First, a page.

Direction

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There’s an inside track at a local university and when the weather turns cold or slippery, I go there to run. It’s a boring, yet peaceful eighth mile loop and I go round and round it until my time is done, listening to my music and never worrying about traffic or which direction to turn. I like it there.

Last night I was looping around all by myself (bliss!), when a girl dressed in purple came charging toward me in my lane. She was going the wrong way. And I know this because there is a pretty clear sign at the entrance to the track that tells you the direction for the day: clockwise on Tuesdays, Thursdays, Saturdays and Sundays, counterclockwise on Mondays, Wednesdays, and Fridays. I believe the alternate-day running directions help preserve the track and guard against uneven wear. Anyway, on this particular evening, I was going the right way. She was going the wrong way, and it was dangerous. The turns are quick, after all, and you can’t see around them until you’re right there.

I decided to shift my lane and hope she caught a glimpse of the sign on one of her loops around. Or maybe she’d choose safety and change her direction to run the same as mine. But, no. She continued looping around, making eye contact with me, and each time I looped, I double- and triple-checked the sign. I was right, and I said nothing. I didn’t want to be a pain and I didn’t want the confrontation.

Later, a couple of guys joined us on the track, neglected to see the sign, and started running in her direction. Now, the simplest thing in the world would be for me to switch directions, I know, but then what to do in the case of a new runner who did read the sign? This happened. Within a few minutes, there were six of us; three running one way and three running the other, and it was chaos. It’s crazy when people don’t read the signs. The three counterclockwise runners probably thought they were right and we were wrong. Likely the three of us “sign-readers” had the same thought. All of us, too polite to say anything, yet certain of our high-road positions. All of us, in some kind of jeopardy of a crash.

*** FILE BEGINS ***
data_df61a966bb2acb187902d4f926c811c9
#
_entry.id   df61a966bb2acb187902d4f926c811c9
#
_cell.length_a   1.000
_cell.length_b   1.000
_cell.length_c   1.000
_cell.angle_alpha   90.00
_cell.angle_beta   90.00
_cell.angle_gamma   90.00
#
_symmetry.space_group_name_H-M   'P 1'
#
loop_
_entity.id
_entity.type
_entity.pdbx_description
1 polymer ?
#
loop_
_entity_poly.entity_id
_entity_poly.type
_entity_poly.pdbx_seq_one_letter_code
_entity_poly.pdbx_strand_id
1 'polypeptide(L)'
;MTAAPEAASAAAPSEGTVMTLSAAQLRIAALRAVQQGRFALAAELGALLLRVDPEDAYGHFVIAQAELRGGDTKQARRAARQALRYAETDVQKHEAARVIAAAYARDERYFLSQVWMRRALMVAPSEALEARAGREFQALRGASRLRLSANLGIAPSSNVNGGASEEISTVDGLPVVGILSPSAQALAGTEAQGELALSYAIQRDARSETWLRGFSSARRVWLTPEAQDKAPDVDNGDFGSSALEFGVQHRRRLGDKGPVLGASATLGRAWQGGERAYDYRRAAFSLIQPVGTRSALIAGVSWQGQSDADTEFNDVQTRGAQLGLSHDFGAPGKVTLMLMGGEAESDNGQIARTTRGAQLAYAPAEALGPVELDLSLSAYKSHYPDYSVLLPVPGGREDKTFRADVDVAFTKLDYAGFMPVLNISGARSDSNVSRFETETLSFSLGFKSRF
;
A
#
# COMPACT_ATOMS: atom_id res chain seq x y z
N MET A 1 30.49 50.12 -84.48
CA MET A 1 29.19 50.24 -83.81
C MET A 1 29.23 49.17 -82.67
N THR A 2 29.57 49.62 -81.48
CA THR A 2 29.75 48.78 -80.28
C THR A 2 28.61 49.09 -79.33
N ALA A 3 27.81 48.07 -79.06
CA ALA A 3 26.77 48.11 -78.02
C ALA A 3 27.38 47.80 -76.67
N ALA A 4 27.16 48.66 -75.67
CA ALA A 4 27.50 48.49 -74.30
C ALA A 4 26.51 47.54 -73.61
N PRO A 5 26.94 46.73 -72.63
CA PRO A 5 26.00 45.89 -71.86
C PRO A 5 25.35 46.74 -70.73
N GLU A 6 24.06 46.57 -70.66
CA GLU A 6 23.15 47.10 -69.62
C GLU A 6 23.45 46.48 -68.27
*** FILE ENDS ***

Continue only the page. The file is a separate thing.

On any given issue in our church, country, and world, there are people circling around each other like we were on that track. Some are right, some are wrong, but everyone is utterly convinced, and everyone is running. And we’re crashing, too, all the time, and you’d think it would be a good opportunity to seek and take in more information than the default settings of our brains. If we did, we might all start moving in the same direction and getting something done. Instead we fight each other, crashing and near-missing, every day. Circling round and round.

Sometimes it seems we’re so divided that what we most need to do is stop. Imagine that. Stop running wherever we are on the track and start asking questions, like, “Hey, why did you decide to run clockwise today?” and then listening for the answer. Or a question in combination with a statement of fact, like: “Hello, we’re sharing the same, small, three-lane track. How can we keep each other safe here today?”

When I was a kid, it felt like everyone was operating from the same signs. That probably wasn’t true, but it felt that way to me then. Now there’s no limit to the amount of signs, and everyone gets their information from whatever sign they like instead of the one on the door. No one’s on the same page, and it’s scary and dangerous as we make our way. I don’t have an answer for this problem, but I do try to keep checking the sign on the post every time I loop around. After all, everyone makes mistakes and I’ve made plenty. We all have to check in from time to time. But I’m just one person. What else can I do?

 

 

 

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